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Migration Assistant transferring data between Macs

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Last-Ditch Data Recovery More Difficult on the 2018 MacBook Pro

Touch Bar-equipped MacBook Pro laptops have always featured solid-state storage soldered to the logic board, making it impossible to remove for data recovery, as was possible with hard disk drives. For these Macs, Apple enabled last-ditch data recovery through a special port on the logic board, combined with a custom tool for Apple Authorized Service Providers.

Unfortunately, in its teardown, iFixit discovered that the 2018 MacBook Pro models lack that port, and MacRumors learned from internal Apple documents that Apple’s internal Customer Data Migration Tool does not work with these Macs.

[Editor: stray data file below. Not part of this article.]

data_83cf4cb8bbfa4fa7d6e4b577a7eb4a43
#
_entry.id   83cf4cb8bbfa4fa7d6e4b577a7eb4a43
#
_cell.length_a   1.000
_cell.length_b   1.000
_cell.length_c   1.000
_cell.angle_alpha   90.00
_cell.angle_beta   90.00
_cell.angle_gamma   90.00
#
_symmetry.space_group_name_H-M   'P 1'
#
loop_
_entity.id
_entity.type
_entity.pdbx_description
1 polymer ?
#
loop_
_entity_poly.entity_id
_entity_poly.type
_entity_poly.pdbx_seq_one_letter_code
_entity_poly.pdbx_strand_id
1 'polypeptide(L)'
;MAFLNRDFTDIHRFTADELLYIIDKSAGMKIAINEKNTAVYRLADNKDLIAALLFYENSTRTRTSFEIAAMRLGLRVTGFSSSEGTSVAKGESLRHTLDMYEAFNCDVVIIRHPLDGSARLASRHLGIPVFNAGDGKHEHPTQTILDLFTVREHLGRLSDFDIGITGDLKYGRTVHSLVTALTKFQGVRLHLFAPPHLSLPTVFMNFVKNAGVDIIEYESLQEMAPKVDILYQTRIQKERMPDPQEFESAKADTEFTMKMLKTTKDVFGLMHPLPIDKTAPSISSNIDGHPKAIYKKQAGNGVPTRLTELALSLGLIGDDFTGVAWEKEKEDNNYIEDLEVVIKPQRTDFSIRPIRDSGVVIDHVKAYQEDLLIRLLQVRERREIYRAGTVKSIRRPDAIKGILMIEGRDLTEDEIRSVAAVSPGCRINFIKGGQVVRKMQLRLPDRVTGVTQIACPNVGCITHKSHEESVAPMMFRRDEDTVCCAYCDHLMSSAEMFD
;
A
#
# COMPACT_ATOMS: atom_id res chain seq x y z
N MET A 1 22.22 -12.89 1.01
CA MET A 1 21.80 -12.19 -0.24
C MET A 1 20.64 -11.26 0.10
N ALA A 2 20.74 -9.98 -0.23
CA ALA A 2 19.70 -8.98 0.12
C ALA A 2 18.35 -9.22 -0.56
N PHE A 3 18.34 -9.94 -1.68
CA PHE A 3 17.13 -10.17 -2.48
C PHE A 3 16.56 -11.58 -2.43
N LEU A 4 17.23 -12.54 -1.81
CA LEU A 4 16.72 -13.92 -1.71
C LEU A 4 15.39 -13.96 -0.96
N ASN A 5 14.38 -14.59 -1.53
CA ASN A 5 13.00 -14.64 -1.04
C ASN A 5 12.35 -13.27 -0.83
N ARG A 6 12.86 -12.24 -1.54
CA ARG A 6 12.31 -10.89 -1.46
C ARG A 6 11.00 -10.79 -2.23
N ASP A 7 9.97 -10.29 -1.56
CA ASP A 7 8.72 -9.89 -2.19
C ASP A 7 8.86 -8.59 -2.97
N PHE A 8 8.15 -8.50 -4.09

Luckily, data recovery firm DriveSavers says it can still recover data from these laptops, even if the logic board fails or is damaged. Mike Cobb, DriveSavers Director of Engineering, said in a statement:

None of the changes mentioned in the iFixit article regarding the MacBook Pro 2018 have had any effect on our ability to recover data for our customers. This is due to our advanced capabilities in addressing the logic board. DriveSavers has been very successful in recovering data from the 2018 model as well as all others. It is worth noting that customers need to send us the whole device to complete the data recovery service.

The lesson here is simple, though it applies more than ever before to owners of the latest MacBook Pro: Back up your data regularly!

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Comments About Last-Ditch Data Recovery More Difficult on the 2018 MacBook Pro

Notable Replies

  1. This is why I work COMPLETELY from an externally attached SSD drive on my MacBook Pro which is backed up daily, sometimes more. Internal drive is completely for OS and non-critical files / downloads. I also use encryption app that encrypts to folder on iCloud (yes, I’m very privacy oriented). There is absolutely NOTHING on the internal SSD of my MacBook Pro that’s private, sensitive, or critical.